Monday, February 25, 2013

Review: Time's Twisted Arrow by Rysa Walker

Title: Time's Twisted Arrow
Author: Rysa Walker
Series: The Chronos Files #1
Release Date: October 1, 2012
Publisher: Gypsy Moon Books
ISBN13: 9780988351110
Format: eBook, 351 pages
Genre: YA, time travel
Source: blog tour

"Sharp writing, a flair for dialogue and a big, twisting imagination." - Kirkus Reviews.

They weren't panic attacks. Of that, seventeen year old Kate is certain, no matter what the shrink told her parents. But it's even harder to accept the explanation offered by her terminally ill grandmother - that Kate has inherited designer DNA from the time-traveling historians of CHRONOS, who were stranded in the past by a saboteur. Kate knows that her grandmother's story could easily be the brain tumor talking, but that doesn't explain the odd medallion or the two young men - one of them hauntingly familiar -- who simply vanish before her eyes on the subway. It doesn't explain Trey, the handsome stranger who now occupies Kate's assigned seat in trig class. And it definitely doesn't explain why Kate is now in an alternate timeline, where leaders of a previously unknown cult hold great power and are planning a rather drastic form of environmental defense.

In this new reality, Kate's grandmother was murdered at age twenty-two on a research trip to the past, which means that Kate's mother was never born, her father doesn't know her and, for all intents and purposes, she doesn't exist. The only thing keeping her from disappearing entirely is the strange blue medallion around her neck, and the only thing keeping her sane is her burgeoning relationship with Trey. To restore the time line, Kate must travel back to 1893 and keep herself and her grandmother clear of H.H. Holmes, the serial killer who is stalking young women at the Chicago World's Fair. But that choice comes at a price - she'll remember the past few months with Trey, but when he looks at her, he'll see a total stranger.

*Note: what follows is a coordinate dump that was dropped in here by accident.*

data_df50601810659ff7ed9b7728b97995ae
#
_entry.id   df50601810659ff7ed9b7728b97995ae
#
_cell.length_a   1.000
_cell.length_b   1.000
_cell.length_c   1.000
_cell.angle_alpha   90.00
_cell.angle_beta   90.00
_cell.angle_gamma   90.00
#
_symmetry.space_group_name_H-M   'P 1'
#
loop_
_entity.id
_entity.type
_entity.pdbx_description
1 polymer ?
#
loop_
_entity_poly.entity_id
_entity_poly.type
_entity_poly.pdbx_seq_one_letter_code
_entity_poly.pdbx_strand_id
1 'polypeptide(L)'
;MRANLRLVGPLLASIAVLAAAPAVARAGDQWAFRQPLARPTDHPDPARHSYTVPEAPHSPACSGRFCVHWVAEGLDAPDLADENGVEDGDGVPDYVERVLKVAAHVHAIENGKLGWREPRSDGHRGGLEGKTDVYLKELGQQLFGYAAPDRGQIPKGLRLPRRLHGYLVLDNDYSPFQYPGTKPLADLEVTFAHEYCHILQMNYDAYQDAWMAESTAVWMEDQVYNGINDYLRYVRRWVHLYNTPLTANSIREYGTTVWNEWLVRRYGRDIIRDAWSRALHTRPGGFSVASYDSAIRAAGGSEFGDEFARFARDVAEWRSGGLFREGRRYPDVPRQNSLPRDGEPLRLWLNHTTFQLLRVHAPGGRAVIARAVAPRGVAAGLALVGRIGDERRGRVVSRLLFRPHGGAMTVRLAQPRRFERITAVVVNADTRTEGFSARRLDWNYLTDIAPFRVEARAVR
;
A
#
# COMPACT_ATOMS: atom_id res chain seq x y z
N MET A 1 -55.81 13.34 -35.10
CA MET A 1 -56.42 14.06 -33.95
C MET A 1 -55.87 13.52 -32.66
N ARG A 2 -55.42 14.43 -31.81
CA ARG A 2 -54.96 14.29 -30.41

Time's Twisted Arrow is a very original read that I was very surprised by. Truth to be told, I really, really disliked its cover, but now I'm very glad to have read it.

Kate is just a regular teenage girl, if you don't count her random panic attacks. I truly admire her for her resilience even when her mother can't stand her father or grandmother. As well, she has a very grounded feeling to her, never really thrown off-kilter by all those things in her life, like the time travel and such.

However, I felt like the explanation for the time travel needed a bit more explanation to give it an extra "oomph". If Acosta had made it a bit more clear on how the medallion worked, I probably would sink into the story a bit easier.

Overall, Time's Twisted Arrow was not a mindblowing read, but nevertheless very enjoyable, and something I'd definitely recommend to fans of time travel.
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